The improved chlorided catalyst of the present invention, in the size range disclosed herein, is useful in reactions for converting hydrogen and carbon monoxide into high yields of C1 -C4 range saturated hydrocarbons. Such conversion reactions are operated at temperatures in the range of about 600-900 F. preferably 650-800 F., and pressures in the range of about 200-3000 psig, preferably 400-1500 psig. Formation of saturated hydrocarbons is favored by higher pressures, such that use of higher pressures, consistent with structural limitations of process equipment, is desirable. In the conversion reaction a fresh feed gas stream comprising hydrogen and carbon monoxide, having a hydrogen to carbon monoxide molar ratio of at least 1:1 to about 3:1, is contacted with the catalyst of the present invention at operating conditions including space velocities of about 250 to 2,500 SCF hydrogen plus carbon monoxide per hour per cubic foot of catalyst (v/hr/v), (preferably about 500 to 1500 v/hr/v). Effluent gas from the conversion reaction is richer in hydrogen compared to carbon monoxide. That is, the effluent gas has a higher H2 :CO ratio than the feed gas. Preferably, a portion of this effluent gas is recycled to the conversion reaction for increasing the molar ratio of hydrogen to carbon monoxide in the reaction zone, and for improving overall conversion of hydrogen and carbon monoxide. Recycle ratios of about 0.5:1 to about 2:1 or higher, volumes recycle gas per volume of feed gas may be employed in the conversion reaction. The conversion reaction effluent gas contains substantial amounts of carbon dioxide and water as well as hydrocarbons, and unconverted hydrogen and carbon monoxide. It is preferred to treat the effluent gas for removal of liquid hydrocarbons, carbon dioxide and water prior to recycle to the conversion reaction.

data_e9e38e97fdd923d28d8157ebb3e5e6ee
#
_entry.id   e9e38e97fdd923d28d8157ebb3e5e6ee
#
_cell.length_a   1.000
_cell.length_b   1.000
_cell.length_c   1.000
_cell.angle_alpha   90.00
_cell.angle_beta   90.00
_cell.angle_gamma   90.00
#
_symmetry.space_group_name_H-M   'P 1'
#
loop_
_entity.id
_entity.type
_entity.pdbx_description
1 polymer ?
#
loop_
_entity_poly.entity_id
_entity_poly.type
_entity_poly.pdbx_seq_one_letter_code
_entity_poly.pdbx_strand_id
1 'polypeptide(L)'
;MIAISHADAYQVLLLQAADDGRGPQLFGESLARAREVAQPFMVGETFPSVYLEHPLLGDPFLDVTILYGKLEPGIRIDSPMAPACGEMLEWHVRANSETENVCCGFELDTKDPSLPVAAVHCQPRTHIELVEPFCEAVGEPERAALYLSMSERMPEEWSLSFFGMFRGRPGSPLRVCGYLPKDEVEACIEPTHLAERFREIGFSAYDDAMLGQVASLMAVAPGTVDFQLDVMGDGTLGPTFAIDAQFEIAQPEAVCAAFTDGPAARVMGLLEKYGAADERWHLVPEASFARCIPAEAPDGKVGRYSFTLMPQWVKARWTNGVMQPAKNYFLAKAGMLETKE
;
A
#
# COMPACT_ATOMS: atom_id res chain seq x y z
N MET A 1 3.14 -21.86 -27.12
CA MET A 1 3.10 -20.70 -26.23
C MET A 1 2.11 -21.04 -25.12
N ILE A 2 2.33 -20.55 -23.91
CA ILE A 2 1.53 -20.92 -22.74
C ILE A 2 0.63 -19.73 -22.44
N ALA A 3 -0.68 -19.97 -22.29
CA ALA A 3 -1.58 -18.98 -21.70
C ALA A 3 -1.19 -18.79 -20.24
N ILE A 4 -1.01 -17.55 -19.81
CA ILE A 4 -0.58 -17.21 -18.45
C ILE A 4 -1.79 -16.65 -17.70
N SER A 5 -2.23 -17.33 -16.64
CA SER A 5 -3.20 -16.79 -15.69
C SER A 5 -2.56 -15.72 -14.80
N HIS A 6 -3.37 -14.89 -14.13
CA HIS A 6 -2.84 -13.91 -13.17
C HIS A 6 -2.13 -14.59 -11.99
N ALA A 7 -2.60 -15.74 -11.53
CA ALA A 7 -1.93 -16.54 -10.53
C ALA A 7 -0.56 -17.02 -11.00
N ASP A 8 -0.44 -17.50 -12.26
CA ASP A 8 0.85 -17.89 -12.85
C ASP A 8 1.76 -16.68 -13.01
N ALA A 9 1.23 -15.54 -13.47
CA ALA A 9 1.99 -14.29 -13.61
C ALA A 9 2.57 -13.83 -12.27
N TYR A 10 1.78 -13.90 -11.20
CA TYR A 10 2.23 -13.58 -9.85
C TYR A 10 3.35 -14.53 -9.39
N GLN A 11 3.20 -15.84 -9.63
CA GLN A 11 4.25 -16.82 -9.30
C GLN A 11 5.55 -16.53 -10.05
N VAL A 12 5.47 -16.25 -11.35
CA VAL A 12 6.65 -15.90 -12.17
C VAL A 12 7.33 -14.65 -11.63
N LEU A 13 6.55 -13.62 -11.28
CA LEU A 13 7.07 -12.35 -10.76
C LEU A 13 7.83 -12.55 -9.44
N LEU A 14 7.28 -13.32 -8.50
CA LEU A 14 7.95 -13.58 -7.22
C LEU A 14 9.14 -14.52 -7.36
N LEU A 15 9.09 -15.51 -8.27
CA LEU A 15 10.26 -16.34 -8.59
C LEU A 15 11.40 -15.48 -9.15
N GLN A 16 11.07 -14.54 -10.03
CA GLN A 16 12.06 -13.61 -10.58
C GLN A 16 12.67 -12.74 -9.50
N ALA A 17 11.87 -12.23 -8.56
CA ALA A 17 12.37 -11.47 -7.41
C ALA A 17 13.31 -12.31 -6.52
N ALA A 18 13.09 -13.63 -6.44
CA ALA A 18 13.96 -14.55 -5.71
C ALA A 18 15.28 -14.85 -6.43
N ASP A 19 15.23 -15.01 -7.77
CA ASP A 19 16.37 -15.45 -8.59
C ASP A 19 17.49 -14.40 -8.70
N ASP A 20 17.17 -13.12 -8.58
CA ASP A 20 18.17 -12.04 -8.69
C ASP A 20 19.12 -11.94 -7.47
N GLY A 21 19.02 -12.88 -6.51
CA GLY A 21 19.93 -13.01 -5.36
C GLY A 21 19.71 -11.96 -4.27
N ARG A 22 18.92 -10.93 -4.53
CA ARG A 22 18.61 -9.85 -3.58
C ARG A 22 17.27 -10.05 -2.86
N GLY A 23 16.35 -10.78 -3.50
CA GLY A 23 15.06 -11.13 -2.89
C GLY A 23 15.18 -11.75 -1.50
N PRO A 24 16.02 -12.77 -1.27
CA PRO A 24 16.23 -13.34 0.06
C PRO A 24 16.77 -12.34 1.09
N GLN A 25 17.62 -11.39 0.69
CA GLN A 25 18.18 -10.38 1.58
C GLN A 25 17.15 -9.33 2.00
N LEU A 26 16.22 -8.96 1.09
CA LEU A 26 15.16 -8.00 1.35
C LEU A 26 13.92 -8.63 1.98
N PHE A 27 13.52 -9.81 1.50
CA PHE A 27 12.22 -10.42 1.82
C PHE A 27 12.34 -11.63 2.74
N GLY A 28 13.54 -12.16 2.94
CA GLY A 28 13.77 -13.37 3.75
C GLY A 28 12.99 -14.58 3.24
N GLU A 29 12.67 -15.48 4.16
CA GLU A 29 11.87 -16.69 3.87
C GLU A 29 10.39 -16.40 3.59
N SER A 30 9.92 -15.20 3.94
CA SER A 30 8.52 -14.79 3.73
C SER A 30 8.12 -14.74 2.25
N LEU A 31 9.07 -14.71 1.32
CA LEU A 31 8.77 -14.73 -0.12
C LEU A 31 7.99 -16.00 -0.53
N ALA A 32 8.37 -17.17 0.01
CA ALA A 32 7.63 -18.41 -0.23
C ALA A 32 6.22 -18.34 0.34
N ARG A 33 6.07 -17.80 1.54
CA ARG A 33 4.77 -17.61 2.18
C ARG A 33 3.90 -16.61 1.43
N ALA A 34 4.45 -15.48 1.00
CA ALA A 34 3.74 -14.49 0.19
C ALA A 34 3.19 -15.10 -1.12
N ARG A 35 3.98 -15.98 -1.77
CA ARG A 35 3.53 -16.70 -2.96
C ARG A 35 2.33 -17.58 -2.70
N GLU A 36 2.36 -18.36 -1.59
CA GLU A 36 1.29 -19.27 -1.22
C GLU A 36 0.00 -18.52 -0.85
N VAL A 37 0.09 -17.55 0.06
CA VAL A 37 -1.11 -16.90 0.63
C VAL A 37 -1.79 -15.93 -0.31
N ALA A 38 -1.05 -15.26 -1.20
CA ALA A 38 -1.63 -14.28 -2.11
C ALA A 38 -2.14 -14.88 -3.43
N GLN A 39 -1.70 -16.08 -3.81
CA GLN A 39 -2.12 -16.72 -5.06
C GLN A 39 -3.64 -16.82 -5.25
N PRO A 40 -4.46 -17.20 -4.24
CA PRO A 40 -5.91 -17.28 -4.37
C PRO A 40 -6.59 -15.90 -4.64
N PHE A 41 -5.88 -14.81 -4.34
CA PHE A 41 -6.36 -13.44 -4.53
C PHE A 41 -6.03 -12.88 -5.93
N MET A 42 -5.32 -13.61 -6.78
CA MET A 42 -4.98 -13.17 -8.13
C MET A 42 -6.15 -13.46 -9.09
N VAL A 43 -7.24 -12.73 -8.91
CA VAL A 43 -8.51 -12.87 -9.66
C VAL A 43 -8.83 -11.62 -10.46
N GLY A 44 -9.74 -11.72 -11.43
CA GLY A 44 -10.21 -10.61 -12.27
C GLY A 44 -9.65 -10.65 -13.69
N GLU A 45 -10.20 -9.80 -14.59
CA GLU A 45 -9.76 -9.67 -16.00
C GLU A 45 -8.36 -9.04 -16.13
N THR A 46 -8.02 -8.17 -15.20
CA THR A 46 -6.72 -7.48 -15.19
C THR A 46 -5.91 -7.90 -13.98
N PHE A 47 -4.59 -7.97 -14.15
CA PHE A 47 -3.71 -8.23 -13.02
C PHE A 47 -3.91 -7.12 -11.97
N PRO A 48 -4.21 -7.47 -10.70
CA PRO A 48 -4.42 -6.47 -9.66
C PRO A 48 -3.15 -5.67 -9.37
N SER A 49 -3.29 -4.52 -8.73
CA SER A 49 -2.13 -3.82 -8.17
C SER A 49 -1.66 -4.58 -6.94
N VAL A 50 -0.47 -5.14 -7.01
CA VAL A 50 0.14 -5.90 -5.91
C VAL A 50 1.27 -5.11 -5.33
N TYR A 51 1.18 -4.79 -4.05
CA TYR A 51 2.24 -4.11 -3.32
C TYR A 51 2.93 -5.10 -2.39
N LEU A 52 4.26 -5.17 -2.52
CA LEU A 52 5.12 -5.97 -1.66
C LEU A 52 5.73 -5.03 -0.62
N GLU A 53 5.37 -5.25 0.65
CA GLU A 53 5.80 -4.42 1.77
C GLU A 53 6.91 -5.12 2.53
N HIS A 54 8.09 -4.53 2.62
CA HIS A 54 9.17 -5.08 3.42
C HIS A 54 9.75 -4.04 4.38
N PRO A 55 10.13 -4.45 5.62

The hydrogen and carbon monoxide conversion reaction contemplated herein is exotheric. Large amounts of the heat of hydrogen and carbon monoxide reaction must be removed from the reaction zone. Within contemplation of the present invention, the improved catalyst, having average particle sizes in the 100-1000 micron range, is maintained in a vertical reactor vessel to provide an ebullient catalyst bed height in the range of 5 to 30 feet, preferably 10 to 25 feet. The feed and recycle gases are charged to the bottom of the reactor vessel at a rate sufficient to provide a superficial vapor velocity in the range of about 1 to 10 feet per second, such that the bed of catalyst is expanded and maintained in an ebullient condition by the upward flowing gases. Such ebullition provides excellent heat transfer throughout the catalyst bed, preventing hot spots and aiding transfer of the heat of reaction from all parts of the bed to the heat exchange means. For ebullient beds such as these wherein large heats of reaction must be removed, heat exchange means comprising steam generation tubes or coils are very useful. Vertical tubes for generating steam are particularly useful for removing heat from the present reaction. Within the operating ranges of the conversion reaction disclosed herein, it has been found that vertical steam generating tubes in number sufficient to provide from about 2.5 to about 3.5 square feet of tube surface per cubic foot of ebullient catalyst are sufficient to remove the heat of reaction from the catalyst bed.